E-Rulemaking: Bringing Data to Theory at the Federal Communications Commission

By de Figueiredo, John M. | Duke Law Journal, March 2006 | Go to article overview

E-Rulemaking: Bringing Data to Theory at the Federal Communications Commission


de Figueiredo, John M., Duke Law Journal


ABSTRACT

This Article examines the theoretical promise of e-rulemaking with an examination of data about all filings at the Federal Communications Commission (FCC) from 1999 to 2004. The Article first reviews the theoretical and empirical literature on e-rulemaking. It then analyzes a dataset of all filings at the FCC using descriptive statistics and regression analysis to determine what drives e-filings and whether the theoretical promise of e-rulemaking is being realized six years into the experiment. The Article finds that though there has indeed been a long-term trend away from paper filings and toward electronic filings, citizen participation seems not to have increased from earlier time periods. Rather, e-filing at the FCC has resulted in a marginal change to the rulemaking process and is merely another avenue by which interested parties file comments.

INTRODUCTION

With the advent of the Internet, the federal government sought to computerize and digitize administrative agencies' documents and the rulemaking process in the United States. Plans were laid out (1) and money appropriated to begin the process of computerizing rulemaking to reduce paper in the bureaucracy, (2) increasing citizen participation and deliberation in the rulemaking process, and speeding and enhancing the subsequent creation of administrative rules across the entire administrative apparatus. (3) Beginning in the late 1980s, the federal government began commissioning studies to examine the application of information technology to different aspects of government record-keeping and rulemaking. (4) In 1998, with much fanfare, the Department of Transportation rolled out the first online, department-wide, regulatory docket, providing full access to all studies, comments, and other documents contained in the agency's rulemaking records. This system also allowed the public to submit comments on all rules proposed by the department. (5) Later, the Federal Communications Commission (FCC), Environmental Protection Agency (EPA), and a host of other agencies developed their own systems for computerizing the deliberative rulemaking process. Thus was born electronic rulemaking, or "e-rulemaking."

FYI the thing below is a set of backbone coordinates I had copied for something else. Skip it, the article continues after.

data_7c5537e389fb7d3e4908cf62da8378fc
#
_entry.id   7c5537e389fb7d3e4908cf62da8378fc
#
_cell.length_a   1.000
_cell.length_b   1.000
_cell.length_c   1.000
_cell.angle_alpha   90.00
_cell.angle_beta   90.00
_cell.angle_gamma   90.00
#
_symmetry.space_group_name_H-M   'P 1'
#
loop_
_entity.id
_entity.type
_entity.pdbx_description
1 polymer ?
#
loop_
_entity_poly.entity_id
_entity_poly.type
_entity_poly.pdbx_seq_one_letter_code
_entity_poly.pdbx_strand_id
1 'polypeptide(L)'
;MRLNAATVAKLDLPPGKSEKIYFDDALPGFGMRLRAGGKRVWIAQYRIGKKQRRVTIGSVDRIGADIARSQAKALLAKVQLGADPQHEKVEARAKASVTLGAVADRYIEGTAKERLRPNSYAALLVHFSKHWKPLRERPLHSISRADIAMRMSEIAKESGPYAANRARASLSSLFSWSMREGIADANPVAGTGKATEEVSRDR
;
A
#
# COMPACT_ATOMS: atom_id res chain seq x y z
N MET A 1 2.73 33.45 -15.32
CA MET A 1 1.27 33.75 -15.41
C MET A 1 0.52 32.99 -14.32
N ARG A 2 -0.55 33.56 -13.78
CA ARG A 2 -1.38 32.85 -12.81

Since the 1990s, the federal government at all levels has expressed a commitment to electronic rulemaking as a way to cut costs, enhance the deliberative process, and democratize the regulatory process with increased citizen participation. Congress has appropriated money, agencies have dedicated personnel, and task forces have been created. Indeed, a recent initiative has sought to integrate and streamline e-rulemaking through interagency working groups, standardized electronic interfaces, and common back-office systems. (6)

This Article will evaluate whether e-rulemaking has made progress toward achieving its goals seven years into the experiment. Although the theoretical promise of e-rulemaking has been great, it is difficult to determine the success of electronic efforts because papers that have examined much more than case-study data are scarce. (7) Those that have examined larger data sets are of two types: either they are confined to one or two dockets, or they rely upon survey data. (8) While these papers use valid research methods, these methods have drawbacks. Papers that examine only one or two dockets usually select a docket where there have been thousands of comments filed. Unfortunately, these types of dockets are not representative of the average docket before an agency--which may receive fewer than 100 filings. (9) It thus may be difficult to make generalizations from these single-docket studies. Papers that rely upon survey data face a different challenge. Researchers ask parties a series of questions about a comment many months after the filing has been made, creating a problem of hindsight bias. What both of these methods do offer, however, is an evaluation of the influence of e-rulemaking at a very microscopic level of data, which is difficult using other methods. …

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